Amnesty International has recently issued a seven-page report entitled "Sri Lanka: The Human Rights Commission Bill." A summary of the report follows below. Those interested in obtaining a copy of the report should contact the Amnesty International section in their country; those in the U.S. should contact Amnesty International USA, 322 Eighth Avenue, New York, NY 10001; Attn: Publications.
A summary of the report follows:
The report sets out Amnesty International's observations on a bill for the establishment of a national Human Rights Commission before parliament in Sri Lanka.
Amnesty International welcomes the establishment of a Human Rights Commission in principle but underlines that its creation, although important, can never replace, nor should it in any way diminish, the safeguards inherent in comprehensive and effective legal structures enforced by an independent, impartial and adequately resourced and accessible judiciary. Amnesty International also believes that such an initiative should be accompanied by a determined government policy aimed at holding the perpetrators of human rights violations fully accountable, thereby ensuring that those who violate human rights cannot do so with impunity.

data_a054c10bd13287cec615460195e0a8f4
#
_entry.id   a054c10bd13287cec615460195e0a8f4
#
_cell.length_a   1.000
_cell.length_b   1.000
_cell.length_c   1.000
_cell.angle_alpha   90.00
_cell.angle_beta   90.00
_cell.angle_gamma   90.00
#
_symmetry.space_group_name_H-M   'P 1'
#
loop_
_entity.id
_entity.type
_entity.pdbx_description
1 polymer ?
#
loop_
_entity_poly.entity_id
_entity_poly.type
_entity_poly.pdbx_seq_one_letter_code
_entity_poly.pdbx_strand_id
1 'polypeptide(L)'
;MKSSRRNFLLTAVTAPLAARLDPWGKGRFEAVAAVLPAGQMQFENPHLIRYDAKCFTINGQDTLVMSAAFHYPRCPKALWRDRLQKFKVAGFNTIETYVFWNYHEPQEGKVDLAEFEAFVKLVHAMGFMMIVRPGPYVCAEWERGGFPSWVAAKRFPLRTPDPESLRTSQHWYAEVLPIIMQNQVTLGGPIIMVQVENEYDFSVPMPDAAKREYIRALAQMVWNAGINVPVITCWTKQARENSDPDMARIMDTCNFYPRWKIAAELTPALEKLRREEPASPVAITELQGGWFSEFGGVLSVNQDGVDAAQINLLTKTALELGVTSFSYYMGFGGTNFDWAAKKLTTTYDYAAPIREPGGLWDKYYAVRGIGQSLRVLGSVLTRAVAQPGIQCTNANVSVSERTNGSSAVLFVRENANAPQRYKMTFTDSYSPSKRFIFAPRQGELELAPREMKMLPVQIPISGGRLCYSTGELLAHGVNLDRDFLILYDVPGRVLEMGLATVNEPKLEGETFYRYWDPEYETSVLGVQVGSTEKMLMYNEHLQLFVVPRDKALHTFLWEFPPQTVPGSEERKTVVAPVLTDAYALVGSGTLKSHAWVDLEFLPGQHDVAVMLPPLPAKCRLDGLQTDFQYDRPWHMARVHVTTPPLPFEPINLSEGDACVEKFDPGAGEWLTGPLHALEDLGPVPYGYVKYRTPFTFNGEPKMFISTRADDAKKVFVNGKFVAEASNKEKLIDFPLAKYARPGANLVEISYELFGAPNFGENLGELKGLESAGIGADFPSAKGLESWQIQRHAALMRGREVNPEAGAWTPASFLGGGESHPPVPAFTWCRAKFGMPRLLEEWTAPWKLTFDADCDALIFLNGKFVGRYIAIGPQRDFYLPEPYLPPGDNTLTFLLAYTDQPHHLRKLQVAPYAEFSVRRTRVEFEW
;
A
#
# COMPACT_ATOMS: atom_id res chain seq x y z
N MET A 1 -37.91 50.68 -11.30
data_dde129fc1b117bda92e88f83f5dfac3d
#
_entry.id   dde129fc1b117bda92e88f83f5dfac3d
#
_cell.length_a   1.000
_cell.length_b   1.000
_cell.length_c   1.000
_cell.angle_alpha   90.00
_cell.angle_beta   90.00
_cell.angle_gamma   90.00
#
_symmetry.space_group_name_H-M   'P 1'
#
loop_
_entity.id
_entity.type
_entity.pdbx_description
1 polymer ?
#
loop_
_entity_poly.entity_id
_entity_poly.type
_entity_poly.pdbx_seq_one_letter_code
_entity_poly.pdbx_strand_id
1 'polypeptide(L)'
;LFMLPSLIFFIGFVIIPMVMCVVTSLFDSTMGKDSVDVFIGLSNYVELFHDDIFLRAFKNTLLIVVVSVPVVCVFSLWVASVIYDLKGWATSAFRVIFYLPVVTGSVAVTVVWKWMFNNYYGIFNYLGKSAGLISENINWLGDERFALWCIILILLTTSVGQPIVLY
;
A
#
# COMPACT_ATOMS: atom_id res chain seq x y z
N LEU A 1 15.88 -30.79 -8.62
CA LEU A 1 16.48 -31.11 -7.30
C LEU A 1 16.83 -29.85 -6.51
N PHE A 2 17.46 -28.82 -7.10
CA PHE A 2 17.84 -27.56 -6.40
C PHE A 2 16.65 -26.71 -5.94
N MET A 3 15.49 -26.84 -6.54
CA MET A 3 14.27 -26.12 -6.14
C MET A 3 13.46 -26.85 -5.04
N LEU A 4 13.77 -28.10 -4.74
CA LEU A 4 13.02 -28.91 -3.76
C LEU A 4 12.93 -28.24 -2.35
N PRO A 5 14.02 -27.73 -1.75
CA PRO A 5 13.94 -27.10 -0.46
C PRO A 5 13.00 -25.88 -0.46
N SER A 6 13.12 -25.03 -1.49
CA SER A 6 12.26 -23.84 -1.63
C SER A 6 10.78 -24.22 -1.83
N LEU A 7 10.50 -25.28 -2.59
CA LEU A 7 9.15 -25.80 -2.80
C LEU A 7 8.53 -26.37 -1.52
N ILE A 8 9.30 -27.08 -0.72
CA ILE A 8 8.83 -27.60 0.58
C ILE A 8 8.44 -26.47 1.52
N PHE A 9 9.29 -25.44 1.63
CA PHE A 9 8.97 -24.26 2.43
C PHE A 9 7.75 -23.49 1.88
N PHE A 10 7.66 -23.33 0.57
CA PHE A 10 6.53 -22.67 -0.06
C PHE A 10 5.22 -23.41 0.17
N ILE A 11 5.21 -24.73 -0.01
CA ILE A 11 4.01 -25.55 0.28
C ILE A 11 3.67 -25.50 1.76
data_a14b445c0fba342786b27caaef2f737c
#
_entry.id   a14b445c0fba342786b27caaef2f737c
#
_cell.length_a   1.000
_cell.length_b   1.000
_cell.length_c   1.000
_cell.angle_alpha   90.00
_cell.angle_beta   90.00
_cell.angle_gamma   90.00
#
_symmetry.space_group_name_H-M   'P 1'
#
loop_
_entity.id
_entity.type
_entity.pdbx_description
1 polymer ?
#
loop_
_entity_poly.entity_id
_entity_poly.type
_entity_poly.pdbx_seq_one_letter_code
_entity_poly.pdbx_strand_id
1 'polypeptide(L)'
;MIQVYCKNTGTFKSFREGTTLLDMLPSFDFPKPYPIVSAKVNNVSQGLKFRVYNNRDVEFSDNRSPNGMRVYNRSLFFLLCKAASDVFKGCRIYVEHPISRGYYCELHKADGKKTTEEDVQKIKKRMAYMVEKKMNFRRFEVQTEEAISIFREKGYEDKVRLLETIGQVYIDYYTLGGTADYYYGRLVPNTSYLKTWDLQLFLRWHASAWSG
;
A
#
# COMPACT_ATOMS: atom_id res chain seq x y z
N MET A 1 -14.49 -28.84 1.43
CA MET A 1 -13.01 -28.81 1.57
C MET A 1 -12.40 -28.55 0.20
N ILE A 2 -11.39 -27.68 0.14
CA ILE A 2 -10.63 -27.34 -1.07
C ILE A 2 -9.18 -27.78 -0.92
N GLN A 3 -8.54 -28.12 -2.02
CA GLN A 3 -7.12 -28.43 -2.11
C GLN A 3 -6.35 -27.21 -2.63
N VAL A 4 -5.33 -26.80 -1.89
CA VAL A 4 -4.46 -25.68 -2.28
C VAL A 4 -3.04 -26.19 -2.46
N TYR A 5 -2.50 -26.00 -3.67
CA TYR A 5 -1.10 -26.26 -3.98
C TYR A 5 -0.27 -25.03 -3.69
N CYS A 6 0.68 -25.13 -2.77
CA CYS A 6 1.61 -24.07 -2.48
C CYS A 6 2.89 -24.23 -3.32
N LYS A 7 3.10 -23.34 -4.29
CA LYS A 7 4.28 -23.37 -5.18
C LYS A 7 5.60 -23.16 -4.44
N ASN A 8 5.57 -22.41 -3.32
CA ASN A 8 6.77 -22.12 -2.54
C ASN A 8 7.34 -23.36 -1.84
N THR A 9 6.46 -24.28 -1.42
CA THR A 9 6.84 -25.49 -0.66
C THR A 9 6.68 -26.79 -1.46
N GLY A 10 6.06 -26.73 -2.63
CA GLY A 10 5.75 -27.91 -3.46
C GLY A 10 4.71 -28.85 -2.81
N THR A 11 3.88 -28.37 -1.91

In Sri Lanka, the creation of a Human Rights Commission should go hand in hand with a thorough review of existing security measures and legal remedies such as fundamental rights and habeas corpus petitions in order to make these more effective instruments of human rights protection.
The document lists a number of concerns about several provisions in the bill which in Amnesty International's view could reduce the Commission's potential effectiveness. Amnesty International is distributing this document widely, including to all members of parliament, thereby hoping to assist discussions - particularly among those professionally or otherwise involved with human rights protection - about this important initiative to strengthen protection of human rights in the country.